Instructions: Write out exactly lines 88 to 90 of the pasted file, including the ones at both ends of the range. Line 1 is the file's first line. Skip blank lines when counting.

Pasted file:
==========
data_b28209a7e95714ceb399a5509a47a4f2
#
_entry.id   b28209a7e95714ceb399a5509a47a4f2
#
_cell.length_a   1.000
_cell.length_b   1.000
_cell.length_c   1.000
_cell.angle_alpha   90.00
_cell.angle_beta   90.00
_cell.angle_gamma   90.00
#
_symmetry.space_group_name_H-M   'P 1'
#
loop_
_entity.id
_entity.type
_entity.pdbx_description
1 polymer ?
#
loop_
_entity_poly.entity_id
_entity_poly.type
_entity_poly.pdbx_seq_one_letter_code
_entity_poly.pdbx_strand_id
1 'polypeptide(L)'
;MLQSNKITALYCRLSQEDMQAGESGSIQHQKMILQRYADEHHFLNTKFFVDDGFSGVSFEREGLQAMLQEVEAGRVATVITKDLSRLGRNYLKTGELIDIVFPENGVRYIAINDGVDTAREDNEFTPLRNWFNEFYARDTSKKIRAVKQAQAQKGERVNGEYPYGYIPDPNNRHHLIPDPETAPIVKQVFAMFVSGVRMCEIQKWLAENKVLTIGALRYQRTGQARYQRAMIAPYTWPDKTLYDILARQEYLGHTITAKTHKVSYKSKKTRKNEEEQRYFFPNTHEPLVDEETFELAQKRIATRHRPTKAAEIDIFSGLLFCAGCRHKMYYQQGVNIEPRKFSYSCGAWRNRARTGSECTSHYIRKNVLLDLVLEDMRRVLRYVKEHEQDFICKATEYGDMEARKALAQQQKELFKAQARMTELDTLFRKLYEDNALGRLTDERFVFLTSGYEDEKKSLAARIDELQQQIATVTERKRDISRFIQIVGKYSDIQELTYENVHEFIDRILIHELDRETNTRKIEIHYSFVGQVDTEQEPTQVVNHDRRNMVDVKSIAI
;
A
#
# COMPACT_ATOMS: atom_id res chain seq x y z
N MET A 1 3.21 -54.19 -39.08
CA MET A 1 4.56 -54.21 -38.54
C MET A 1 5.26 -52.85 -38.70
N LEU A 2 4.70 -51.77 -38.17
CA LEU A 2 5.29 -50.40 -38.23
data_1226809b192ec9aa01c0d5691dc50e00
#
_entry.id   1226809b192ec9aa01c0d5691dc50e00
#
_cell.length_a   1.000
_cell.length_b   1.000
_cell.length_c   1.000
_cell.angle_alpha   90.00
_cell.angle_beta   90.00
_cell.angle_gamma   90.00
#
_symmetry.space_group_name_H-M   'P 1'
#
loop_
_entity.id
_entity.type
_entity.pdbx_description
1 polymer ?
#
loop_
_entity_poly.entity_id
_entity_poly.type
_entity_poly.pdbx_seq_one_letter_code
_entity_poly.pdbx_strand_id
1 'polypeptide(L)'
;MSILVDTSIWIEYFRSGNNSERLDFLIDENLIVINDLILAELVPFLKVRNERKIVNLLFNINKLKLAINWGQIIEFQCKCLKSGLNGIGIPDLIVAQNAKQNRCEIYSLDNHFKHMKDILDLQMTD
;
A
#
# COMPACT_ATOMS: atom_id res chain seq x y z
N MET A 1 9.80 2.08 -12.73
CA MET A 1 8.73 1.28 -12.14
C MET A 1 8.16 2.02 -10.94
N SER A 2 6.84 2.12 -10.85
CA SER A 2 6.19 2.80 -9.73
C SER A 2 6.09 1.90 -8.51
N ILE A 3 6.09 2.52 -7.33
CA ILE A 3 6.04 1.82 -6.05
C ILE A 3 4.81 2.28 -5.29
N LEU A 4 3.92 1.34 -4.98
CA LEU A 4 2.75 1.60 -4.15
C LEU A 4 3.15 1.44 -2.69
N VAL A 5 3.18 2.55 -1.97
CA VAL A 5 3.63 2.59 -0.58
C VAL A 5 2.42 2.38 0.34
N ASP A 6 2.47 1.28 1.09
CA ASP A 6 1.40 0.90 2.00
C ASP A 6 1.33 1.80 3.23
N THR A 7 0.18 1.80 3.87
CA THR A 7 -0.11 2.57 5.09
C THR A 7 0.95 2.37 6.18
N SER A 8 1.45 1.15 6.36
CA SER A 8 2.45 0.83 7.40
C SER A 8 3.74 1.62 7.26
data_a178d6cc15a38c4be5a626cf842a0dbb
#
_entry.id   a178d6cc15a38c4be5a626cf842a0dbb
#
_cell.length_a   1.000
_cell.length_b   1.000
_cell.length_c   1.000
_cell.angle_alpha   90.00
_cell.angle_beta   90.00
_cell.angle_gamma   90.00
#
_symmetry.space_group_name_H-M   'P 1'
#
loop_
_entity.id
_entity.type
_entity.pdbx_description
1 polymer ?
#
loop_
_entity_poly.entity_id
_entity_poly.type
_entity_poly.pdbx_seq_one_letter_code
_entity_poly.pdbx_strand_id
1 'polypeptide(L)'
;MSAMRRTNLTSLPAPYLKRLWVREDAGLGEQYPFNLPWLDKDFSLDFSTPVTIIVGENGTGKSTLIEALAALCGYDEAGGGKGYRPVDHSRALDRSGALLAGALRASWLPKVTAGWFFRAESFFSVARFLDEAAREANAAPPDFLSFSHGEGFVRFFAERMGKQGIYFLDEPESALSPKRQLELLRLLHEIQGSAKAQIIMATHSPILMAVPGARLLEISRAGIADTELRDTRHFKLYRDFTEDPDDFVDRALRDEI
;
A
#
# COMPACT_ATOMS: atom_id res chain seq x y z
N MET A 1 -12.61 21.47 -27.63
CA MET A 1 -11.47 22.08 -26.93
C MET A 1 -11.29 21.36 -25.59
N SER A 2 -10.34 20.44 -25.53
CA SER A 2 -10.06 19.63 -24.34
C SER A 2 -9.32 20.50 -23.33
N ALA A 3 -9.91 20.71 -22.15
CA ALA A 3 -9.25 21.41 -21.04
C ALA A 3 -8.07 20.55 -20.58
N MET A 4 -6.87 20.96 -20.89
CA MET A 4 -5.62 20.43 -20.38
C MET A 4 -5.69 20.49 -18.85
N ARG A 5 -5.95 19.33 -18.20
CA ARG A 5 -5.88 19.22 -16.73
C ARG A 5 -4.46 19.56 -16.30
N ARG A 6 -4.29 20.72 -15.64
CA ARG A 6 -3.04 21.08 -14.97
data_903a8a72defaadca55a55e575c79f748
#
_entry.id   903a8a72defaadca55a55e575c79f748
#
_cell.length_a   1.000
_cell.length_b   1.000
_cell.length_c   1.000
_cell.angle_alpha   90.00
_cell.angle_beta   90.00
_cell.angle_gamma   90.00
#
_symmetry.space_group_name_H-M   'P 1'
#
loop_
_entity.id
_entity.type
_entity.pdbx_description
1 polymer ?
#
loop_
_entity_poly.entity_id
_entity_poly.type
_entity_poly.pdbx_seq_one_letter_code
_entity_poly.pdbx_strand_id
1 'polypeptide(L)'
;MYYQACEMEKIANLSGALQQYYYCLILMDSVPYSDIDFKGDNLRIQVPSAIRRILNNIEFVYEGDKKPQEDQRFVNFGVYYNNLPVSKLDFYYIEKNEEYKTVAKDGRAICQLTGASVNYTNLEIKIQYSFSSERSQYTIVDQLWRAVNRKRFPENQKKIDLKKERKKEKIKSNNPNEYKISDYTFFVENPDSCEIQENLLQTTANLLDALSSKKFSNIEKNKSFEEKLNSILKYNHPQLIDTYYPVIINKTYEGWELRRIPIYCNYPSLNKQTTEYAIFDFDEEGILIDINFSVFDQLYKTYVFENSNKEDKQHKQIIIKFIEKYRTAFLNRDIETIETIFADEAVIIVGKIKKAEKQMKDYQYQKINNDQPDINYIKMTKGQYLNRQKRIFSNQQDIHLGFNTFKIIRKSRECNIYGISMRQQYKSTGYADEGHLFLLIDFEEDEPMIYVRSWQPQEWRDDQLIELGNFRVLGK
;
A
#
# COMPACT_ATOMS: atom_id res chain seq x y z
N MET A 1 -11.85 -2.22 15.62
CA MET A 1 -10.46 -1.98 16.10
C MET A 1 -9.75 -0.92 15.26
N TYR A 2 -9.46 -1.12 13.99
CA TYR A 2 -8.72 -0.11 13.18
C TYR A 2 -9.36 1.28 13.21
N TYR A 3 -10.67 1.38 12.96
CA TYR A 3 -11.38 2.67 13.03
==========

CA SER A 8 2.45 0.83 7.40
C SER A 8 3.74 1.62 7.26
data_a178d6cc15a38c4be5a626cf842a0dbb